Compare any two graphics cards:
Radeon HD 3870 512MB vs Radeon HD 6670 (OEM) 1GB
IntroThe Radeon HD 3870 512MB has a GPU core speed of 775 MHz, and the 512 MB of GDDR3 memory is set to run at 900 MHz through a 256-bit bus. It also is comprised of 320(64x5) Stream Processors, 16 Texture Address Units, and 16 ROPs.
Compare those specs to the Radeon HD 6670 (OEM) 1GB, which has a core clock frequency of 800 MHz and a GDDR5 memory frequency of 1000 MHz. It also makes use of a 128-bit bus, and uses a 40 nm design. It is made up of 480 SPUs, 24 Texture Address Units, and 8 ROPs.
(No game benchmarks for this combination yet.)
Power Usage and Theoretical Benchmarks
Power Consumption (Max TDP)
Performance-wise, the Radeon HD 6670 (OEM) 1GB should in theory be a little bit superior to the Radeon HD 3870 512MB overall. (explain)
Texel RateThe Radeon HD 6670 (OEM) 1GB is a lot (more or less 55%) better at texture filtering than the Radeon HD 3870 512MB. (explain)
Pixel RateIf running with a high resolution is important to you, then the Radeon HD 3870 512MB is the winner, and very much so. (explain)
Please note that the above 'benchmarks' are all just theoretical - the results were calculated based on the card's specifications, and real-world performance may (and probably will) vary at least a bit.
Please note that the price comparisons are based on search keywords - sometimes it might show cards with very similar names that are not exactly the same as the one chosen in the comparison. We do try to filter out the wrong results as best we can, though.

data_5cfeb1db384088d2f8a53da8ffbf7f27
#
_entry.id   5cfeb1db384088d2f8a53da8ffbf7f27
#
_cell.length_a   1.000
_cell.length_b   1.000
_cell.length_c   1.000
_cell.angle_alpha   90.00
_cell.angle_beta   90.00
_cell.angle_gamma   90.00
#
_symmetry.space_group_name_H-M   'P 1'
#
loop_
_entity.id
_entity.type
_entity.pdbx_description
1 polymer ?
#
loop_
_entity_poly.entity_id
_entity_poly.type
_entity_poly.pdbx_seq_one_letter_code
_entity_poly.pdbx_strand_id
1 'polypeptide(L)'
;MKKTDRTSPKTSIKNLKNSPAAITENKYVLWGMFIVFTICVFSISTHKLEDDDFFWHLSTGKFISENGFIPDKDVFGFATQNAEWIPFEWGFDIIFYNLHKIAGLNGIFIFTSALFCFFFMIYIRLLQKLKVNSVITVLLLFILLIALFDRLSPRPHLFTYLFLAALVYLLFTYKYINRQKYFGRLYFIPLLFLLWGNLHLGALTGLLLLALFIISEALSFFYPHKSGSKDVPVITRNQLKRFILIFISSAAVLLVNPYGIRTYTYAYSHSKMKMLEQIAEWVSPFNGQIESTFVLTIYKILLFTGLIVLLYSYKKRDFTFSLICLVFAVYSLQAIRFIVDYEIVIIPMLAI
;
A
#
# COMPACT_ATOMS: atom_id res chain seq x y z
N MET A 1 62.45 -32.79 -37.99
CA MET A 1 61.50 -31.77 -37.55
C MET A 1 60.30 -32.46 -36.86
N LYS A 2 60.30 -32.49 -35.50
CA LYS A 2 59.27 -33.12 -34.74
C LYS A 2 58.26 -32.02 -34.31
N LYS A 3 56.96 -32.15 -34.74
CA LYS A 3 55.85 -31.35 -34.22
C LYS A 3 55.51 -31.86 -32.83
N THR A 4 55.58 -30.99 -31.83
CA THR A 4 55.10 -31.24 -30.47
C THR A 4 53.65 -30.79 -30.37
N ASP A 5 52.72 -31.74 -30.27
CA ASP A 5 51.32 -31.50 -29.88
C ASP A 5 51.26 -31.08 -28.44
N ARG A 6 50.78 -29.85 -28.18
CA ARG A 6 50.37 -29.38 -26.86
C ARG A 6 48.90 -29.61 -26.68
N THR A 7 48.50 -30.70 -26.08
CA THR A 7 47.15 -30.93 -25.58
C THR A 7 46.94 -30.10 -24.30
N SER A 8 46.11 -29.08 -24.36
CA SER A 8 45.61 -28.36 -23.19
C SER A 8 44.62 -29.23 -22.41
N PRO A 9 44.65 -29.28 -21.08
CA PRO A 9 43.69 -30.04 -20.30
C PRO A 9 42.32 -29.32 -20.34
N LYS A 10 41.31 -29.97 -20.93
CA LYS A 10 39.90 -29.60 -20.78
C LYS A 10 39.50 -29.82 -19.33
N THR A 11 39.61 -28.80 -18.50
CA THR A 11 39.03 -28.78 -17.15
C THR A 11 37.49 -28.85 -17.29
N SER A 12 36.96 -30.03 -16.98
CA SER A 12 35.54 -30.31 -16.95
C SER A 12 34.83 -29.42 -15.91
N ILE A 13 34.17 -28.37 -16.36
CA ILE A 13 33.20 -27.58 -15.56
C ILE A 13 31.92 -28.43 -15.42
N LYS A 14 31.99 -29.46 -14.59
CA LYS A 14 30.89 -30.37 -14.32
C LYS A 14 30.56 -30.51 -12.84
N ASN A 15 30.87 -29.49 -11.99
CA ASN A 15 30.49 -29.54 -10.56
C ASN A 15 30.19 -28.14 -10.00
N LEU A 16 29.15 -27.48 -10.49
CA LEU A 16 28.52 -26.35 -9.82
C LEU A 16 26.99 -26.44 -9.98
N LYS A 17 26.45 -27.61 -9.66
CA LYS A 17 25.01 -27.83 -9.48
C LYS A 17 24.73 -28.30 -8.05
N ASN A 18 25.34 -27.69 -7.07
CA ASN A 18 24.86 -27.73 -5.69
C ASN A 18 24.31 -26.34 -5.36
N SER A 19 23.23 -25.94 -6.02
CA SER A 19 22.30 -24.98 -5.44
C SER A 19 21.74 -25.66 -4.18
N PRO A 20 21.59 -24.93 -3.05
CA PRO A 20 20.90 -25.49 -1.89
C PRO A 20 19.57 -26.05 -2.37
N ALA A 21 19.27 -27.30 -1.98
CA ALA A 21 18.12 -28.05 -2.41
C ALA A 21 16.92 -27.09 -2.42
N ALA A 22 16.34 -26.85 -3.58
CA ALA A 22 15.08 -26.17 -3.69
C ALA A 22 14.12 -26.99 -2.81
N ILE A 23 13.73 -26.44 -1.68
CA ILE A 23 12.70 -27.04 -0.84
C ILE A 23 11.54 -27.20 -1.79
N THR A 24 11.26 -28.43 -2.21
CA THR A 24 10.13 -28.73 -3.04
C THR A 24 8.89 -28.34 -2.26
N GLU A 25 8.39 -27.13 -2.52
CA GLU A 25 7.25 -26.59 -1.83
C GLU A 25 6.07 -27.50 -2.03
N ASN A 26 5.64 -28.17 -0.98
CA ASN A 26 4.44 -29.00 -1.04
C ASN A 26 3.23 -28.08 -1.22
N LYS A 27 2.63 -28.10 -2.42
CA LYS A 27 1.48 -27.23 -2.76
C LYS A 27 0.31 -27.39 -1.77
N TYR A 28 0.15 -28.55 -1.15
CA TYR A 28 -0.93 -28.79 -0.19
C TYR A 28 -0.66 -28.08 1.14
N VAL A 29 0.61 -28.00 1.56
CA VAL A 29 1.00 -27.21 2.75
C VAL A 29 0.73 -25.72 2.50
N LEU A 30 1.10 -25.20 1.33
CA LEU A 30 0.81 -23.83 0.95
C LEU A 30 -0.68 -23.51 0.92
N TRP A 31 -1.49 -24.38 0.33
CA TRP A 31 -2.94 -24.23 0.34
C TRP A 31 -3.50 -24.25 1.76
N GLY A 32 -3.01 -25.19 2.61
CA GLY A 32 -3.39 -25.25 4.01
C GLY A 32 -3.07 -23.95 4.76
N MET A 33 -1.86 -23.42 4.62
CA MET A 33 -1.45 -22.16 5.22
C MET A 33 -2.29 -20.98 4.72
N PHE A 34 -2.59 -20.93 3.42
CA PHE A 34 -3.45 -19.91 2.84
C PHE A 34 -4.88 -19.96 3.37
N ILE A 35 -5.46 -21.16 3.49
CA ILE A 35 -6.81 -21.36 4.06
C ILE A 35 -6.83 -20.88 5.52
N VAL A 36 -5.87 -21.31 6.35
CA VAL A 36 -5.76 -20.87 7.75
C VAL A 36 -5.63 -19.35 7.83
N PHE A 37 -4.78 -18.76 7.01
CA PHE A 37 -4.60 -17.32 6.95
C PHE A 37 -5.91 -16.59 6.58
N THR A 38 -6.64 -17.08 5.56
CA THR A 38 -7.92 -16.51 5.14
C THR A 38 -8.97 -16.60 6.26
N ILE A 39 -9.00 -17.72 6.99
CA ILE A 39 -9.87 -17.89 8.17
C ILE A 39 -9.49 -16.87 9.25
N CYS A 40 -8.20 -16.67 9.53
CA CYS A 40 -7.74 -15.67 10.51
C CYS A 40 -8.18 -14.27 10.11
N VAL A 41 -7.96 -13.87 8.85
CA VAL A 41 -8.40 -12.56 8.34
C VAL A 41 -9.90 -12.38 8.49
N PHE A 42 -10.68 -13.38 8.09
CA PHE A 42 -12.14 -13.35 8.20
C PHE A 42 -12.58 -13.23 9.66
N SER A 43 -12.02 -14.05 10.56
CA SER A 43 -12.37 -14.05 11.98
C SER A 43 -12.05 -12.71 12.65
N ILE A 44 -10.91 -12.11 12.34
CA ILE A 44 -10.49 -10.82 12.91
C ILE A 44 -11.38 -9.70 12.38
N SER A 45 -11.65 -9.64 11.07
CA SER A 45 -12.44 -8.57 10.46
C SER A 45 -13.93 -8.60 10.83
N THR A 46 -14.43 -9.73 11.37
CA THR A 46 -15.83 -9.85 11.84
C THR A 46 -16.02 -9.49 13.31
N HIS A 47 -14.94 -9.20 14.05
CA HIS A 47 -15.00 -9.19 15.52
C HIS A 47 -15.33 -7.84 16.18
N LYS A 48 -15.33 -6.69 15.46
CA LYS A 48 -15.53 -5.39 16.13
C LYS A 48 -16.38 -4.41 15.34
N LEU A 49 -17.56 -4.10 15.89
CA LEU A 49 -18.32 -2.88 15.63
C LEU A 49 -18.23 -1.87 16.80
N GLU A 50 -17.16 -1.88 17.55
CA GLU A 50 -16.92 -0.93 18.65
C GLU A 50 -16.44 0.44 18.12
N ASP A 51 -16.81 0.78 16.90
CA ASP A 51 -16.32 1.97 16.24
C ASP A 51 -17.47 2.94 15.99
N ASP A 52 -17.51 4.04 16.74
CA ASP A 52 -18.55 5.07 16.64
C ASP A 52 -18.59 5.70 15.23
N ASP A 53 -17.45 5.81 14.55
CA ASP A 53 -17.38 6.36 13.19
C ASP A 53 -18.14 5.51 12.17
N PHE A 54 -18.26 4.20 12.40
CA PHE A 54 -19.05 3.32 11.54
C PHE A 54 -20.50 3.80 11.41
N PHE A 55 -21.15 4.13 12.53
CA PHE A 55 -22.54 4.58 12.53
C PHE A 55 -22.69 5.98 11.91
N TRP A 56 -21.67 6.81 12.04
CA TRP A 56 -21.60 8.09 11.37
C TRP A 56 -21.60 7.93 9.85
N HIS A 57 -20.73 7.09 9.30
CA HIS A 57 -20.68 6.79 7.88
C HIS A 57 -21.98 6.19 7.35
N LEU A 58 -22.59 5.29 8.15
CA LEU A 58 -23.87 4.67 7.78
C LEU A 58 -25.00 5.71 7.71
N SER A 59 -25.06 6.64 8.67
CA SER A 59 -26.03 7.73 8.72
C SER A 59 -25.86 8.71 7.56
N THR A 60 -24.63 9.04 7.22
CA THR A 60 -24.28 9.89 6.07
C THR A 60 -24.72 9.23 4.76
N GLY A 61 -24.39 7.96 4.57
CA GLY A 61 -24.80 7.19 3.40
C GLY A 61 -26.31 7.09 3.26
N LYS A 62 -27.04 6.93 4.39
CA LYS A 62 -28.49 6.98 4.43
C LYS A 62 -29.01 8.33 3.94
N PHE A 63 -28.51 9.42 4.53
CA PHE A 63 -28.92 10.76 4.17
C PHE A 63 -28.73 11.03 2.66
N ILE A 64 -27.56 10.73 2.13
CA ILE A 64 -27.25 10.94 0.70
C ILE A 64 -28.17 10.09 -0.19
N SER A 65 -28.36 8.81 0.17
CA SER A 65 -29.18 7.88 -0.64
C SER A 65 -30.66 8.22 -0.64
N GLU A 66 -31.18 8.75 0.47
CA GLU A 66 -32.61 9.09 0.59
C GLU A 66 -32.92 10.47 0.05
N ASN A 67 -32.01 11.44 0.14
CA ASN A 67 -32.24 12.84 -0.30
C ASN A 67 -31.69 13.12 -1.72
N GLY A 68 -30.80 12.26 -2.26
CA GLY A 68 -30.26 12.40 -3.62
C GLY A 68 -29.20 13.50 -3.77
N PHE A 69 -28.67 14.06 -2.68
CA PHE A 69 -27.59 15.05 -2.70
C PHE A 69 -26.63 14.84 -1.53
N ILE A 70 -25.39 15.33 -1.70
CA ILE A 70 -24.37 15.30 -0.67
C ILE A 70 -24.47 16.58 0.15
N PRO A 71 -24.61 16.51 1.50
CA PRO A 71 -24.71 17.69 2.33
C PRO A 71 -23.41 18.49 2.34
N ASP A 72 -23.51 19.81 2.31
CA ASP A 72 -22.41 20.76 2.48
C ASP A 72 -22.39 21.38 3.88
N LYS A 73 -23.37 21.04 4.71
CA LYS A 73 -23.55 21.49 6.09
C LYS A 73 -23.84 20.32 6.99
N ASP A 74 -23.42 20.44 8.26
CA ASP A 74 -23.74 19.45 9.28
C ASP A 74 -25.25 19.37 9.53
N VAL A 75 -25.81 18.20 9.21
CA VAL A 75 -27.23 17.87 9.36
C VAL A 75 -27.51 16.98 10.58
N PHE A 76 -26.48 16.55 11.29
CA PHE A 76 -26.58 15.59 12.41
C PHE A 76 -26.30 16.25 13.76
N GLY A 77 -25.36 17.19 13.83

Memory Bandwidth: Memory bandwidth is the maximum amount of information (counted in megabytes per second) that can be transported over the external memory interface within a second. It's worked out by multiplying the bus width by its memory speed. In the case of DDR memory, it should be multiplied by 2 once again. If DDR5, multiply by 4 instead. The higher the memory bandwidth, the better the card will be in general. It especially helps with anti-aliasing, High Dynamic Range and higher screen resolutions.
Texel Rate: Texel rate is the maximum texture map elements (texels) that are applied per second. This number is calculated by multiplying the total amount of texture units of the card by the core speed of the chip. The higher this number, the better the card will be at handling texture filtering (anisotropic filtering - AF). It is measured in millions of texels applied per second.
Pixel Rate: Pixel rate is the maximum number of pixels the graphics card can possibly write to the local memory in a second - measured in millions of pixels per second. The figure is worked out by multiplying the amount of ROPs by the the core clock speed. ROPs (Raster Operations Pipelines - sometimes also referred to as Render Output Units) are responsible for outputting the pixels (image) to the screen. The actual pixel rate is also dependant on lots of other factors, especially the memory bandwidth - the lower the bandwidth is, the lower the ability to reach the maximum fill rate.